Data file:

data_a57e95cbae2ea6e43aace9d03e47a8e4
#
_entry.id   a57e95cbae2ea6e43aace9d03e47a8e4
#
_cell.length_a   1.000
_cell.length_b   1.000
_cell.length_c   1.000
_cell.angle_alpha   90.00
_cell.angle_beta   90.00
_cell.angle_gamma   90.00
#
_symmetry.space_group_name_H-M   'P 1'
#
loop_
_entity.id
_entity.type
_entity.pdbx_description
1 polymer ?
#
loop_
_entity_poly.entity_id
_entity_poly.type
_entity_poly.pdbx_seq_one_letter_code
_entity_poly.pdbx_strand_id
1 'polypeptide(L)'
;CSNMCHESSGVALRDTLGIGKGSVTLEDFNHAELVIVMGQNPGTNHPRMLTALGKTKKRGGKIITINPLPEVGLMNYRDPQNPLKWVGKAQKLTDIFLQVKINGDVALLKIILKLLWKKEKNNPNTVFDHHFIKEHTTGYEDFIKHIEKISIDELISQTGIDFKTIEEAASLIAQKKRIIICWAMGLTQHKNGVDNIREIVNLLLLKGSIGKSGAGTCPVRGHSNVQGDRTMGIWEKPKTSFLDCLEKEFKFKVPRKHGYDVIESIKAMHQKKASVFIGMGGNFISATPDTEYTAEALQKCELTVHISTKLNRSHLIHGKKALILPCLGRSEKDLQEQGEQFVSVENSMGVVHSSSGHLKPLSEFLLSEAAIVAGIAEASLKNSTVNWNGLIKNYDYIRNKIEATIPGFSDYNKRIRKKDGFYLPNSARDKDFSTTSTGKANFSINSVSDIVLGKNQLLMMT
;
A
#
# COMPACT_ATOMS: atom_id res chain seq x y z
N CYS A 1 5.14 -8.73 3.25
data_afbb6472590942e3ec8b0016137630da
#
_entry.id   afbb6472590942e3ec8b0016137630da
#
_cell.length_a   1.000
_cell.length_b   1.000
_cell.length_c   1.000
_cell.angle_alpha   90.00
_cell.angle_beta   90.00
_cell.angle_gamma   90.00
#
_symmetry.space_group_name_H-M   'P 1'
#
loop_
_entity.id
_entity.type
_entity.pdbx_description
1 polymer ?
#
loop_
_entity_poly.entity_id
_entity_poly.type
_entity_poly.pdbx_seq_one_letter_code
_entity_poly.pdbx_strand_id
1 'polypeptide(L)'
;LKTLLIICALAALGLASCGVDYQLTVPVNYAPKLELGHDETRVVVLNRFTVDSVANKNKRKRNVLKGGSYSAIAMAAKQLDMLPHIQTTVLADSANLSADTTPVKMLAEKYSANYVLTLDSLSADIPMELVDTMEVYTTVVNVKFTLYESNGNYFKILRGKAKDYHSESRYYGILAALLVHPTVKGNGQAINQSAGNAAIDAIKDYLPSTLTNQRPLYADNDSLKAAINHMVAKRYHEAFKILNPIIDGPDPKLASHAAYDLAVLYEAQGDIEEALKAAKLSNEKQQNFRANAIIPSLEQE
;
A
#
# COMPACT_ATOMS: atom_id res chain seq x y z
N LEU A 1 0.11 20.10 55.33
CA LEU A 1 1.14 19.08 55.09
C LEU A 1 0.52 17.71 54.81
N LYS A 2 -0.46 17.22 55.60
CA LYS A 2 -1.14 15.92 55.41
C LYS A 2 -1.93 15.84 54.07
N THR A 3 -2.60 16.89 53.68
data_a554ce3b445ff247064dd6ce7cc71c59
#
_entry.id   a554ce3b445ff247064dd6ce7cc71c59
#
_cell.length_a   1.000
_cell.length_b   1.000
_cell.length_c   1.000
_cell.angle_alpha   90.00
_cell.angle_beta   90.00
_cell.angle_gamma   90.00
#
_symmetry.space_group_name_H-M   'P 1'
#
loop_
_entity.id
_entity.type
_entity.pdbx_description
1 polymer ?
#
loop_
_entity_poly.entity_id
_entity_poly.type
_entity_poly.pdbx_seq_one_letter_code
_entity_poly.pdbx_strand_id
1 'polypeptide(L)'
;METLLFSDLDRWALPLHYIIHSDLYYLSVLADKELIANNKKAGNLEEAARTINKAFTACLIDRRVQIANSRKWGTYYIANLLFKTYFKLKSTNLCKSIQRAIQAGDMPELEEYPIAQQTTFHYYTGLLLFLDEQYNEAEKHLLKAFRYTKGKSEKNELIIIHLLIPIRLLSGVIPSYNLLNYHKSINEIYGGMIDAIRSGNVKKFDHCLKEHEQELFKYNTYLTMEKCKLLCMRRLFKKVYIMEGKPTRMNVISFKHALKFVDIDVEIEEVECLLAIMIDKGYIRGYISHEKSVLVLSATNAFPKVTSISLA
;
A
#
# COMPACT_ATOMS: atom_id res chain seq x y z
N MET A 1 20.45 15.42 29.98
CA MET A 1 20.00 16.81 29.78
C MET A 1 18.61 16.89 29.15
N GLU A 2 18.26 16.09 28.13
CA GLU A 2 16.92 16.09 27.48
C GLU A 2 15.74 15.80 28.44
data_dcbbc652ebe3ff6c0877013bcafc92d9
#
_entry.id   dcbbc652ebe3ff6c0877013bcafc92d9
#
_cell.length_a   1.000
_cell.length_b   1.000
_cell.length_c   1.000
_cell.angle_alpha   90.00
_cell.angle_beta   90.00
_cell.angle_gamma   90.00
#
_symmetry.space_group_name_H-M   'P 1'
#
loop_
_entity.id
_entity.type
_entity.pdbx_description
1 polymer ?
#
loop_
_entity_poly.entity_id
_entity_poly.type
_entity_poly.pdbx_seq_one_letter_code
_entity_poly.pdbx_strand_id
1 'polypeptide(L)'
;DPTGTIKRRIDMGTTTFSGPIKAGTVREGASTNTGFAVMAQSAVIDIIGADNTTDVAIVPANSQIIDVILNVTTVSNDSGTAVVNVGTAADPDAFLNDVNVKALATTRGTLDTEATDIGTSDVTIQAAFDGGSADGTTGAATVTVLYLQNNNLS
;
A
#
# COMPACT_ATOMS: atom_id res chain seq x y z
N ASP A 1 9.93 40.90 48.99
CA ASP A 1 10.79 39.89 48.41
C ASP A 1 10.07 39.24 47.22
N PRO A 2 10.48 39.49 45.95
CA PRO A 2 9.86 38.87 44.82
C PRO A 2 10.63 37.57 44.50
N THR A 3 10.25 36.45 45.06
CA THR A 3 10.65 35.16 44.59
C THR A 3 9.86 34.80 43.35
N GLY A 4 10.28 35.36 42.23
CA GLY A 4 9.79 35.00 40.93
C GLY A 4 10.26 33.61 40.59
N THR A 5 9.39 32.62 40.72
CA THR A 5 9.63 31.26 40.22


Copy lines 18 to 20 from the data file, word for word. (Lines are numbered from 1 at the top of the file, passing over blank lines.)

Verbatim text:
1 polymer ?
#
loop_